A young woman wears her long hair pulled back from her face in a roll that is held in place with a band. One long curl falls over her left shoulder, and a wide meche falls down her back. A rose and other flowers are placed in her hair at her left temple. Her features are smooth and regular with...
A young woman wears her long hair pulled back from her face in a roll that is held in place with a band. One long curl falls over her left shoulder, and a wide meche falls down her back. A rose and other flowers are placed in her hair at her left temple. Her features are smooth and regular with incised eyes and a cupid's bow mouth. She wears drapery around her shoulders with a band over her right shoulder and between her breasts. The loose drapery falls over her left breast, leaving her right breast exposed.
Signed and dated upper right edge of truncation, inscribed in the clay before firing: Pajou.f.177(4?)
Until 1937, David David-Weill (b. 1871 - d. 1952), Neuilly-sur-Seine, France [see note 1]; 1937, sold by David-Weill to Wildenstein and Company, New York [see note 2]; May 18, 1940, sold by Wildenstein to Forsyth Wickes (b. 1876 - d. 1964), New York and Newport, RI [see note 3]; 1965, bequest of Forsyth Wickes to the MFA. (Accession Date: December 24, 1965) NOTES:  David David-Weill was an important figure in the art world, forming a large collection of eighteenth-century French paintings and sculpture and other works of art, as well as serving as the President du Conseil des Musées de France. In 1937 he sold many objects from his collection to Wildenstein and Company (see below, n. 2). Subsequently, when France fell to Germany in 1940, David-Weill fled Paris. At this time, much of his collection was seized by the Nazis. Many of these objects were returned to him following the war. Because this sculpture had been sold to Wildenstein in 1937, it was not among David-Weill's possessions during World War II and was not subject to Nazi looting.  See "Sale of the David-Weill Collection," Art News, February 27, 1937, pp. 12, 20.  Sold as a portrait of "Madame Olivier".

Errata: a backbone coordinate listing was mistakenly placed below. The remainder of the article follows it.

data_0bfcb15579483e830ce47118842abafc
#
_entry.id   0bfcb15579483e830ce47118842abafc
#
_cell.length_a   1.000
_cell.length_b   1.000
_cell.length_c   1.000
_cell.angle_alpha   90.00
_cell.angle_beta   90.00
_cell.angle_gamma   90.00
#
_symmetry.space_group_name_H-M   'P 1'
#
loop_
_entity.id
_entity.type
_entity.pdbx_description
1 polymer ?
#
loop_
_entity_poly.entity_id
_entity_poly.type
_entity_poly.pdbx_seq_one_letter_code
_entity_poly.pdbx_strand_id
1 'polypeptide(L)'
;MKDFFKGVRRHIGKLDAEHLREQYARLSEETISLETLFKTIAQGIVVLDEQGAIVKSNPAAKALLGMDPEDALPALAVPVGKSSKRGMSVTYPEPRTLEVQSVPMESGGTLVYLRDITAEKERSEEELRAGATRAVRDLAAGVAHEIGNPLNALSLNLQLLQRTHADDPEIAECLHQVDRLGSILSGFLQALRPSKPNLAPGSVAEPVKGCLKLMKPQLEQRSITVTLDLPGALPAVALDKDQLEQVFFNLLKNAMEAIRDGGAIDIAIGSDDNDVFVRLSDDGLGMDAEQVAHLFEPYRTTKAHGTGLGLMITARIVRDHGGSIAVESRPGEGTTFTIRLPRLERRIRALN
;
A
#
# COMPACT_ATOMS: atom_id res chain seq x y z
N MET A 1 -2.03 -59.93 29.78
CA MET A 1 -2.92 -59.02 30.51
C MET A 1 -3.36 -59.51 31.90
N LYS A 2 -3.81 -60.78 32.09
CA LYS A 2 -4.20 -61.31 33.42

Bequest of Forsyth Wickes—The Forsyth Wickes Collection
French, dated 177(4?)
- Augustin Pajou, French, 1730–1809